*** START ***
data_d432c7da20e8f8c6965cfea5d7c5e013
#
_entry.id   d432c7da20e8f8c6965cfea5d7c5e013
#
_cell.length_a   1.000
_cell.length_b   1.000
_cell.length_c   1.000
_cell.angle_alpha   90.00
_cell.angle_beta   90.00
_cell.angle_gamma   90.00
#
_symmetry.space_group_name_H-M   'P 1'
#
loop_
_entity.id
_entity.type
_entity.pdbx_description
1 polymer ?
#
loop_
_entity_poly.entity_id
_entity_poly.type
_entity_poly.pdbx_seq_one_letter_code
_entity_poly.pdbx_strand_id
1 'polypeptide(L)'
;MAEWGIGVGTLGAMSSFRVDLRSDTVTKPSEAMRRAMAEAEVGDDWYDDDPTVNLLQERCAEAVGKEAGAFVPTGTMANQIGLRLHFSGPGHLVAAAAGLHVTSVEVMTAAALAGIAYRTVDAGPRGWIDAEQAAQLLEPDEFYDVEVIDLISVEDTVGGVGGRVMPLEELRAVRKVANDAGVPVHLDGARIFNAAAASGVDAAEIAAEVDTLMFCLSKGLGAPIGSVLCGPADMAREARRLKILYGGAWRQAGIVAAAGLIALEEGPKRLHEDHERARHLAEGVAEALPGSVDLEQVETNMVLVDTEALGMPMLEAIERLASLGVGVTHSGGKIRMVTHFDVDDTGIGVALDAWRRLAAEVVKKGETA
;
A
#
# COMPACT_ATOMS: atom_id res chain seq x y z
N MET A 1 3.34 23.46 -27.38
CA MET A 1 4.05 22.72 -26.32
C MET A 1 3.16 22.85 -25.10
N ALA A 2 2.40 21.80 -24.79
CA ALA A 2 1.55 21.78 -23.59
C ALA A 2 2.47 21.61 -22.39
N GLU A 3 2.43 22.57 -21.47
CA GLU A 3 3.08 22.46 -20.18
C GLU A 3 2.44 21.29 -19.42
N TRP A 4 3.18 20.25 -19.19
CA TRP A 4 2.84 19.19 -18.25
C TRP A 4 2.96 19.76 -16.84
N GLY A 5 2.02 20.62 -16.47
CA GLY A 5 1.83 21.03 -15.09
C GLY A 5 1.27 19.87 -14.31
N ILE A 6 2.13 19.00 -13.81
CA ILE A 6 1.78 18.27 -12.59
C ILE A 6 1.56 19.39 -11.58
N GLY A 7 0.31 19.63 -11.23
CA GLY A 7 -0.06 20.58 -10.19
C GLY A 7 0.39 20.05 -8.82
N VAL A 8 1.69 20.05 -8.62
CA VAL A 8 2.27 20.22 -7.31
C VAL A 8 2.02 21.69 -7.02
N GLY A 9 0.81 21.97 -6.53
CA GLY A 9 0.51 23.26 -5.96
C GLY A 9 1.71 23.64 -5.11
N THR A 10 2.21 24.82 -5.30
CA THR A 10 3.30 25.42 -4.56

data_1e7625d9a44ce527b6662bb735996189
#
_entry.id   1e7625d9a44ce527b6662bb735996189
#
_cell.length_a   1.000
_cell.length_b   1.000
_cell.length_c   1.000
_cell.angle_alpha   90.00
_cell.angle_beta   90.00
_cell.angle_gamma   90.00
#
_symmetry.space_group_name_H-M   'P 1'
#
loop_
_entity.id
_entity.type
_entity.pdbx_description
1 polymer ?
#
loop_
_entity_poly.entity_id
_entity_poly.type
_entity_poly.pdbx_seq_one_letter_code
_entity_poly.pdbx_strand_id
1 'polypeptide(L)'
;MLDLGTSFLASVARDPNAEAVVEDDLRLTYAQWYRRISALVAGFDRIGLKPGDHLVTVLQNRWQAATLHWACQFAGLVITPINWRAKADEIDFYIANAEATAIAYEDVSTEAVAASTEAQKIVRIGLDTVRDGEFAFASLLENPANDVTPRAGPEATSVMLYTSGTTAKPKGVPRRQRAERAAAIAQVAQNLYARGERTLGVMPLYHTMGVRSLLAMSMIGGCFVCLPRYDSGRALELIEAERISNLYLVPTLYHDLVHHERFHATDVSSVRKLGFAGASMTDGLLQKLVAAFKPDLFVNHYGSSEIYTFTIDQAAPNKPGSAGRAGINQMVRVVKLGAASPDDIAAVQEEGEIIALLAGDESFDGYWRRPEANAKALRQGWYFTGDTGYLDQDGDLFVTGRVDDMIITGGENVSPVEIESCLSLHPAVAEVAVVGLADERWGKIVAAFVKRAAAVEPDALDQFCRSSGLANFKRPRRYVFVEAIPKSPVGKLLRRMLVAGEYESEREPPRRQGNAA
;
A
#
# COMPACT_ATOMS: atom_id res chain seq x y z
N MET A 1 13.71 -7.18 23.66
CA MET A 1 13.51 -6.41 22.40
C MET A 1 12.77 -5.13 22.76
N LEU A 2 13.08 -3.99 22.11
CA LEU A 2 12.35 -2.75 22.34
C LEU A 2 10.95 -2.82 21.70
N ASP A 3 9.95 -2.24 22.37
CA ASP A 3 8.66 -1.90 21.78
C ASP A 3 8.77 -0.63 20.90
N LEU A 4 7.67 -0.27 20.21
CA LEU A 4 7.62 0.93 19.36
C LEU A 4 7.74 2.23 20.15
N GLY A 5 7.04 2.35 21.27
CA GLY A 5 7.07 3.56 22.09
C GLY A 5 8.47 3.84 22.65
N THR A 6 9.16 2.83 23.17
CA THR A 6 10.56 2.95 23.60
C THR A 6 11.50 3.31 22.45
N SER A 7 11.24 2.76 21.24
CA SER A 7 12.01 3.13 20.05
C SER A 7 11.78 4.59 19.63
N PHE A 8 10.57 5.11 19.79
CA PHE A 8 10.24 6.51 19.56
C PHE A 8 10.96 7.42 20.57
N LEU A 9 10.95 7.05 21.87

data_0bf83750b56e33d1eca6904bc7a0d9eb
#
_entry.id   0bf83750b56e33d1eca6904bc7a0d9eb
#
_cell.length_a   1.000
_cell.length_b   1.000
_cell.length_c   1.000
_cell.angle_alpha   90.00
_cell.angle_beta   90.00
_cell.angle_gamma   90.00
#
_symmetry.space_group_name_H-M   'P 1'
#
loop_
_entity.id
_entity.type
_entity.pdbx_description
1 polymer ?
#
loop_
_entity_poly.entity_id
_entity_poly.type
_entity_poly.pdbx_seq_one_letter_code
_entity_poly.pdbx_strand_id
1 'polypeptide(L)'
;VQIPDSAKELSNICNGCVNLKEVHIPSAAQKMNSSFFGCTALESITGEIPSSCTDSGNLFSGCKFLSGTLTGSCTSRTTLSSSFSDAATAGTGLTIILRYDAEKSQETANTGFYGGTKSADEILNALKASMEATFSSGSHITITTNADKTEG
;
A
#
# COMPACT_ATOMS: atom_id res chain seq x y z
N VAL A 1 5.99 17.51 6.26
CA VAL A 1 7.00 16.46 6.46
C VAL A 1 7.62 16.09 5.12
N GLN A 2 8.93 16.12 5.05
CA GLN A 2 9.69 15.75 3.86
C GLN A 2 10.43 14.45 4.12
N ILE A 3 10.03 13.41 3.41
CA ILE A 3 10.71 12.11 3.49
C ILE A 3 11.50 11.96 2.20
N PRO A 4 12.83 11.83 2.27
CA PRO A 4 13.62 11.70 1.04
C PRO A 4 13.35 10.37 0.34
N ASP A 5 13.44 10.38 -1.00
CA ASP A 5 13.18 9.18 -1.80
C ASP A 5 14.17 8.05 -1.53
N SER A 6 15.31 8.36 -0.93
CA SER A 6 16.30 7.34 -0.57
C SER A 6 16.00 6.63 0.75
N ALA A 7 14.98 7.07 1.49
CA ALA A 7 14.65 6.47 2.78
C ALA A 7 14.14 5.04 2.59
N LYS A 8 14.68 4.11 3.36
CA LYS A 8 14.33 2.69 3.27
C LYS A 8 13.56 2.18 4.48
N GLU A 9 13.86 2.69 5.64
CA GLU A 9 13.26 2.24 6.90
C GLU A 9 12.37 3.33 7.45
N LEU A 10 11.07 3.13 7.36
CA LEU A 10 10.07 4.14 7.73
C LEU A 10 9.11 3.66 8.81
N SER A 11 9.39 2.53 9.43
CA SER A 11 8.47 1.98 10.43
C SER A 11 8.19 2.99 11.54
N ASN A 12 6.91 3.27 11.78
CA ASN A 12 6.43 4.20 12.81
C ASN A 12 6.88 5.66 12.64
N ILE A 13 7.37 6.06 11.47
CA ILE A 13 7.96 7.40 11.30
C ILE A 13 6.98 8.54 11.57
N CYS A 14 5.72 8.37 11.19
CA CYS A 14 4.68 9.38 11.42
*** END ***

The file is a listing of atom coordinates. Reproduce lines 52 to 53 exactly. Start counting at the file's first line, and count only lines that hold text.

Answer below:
N VAL A 8 1.69 20.05 -8.62
CA VAL A 8 2.27 20.22 -7.31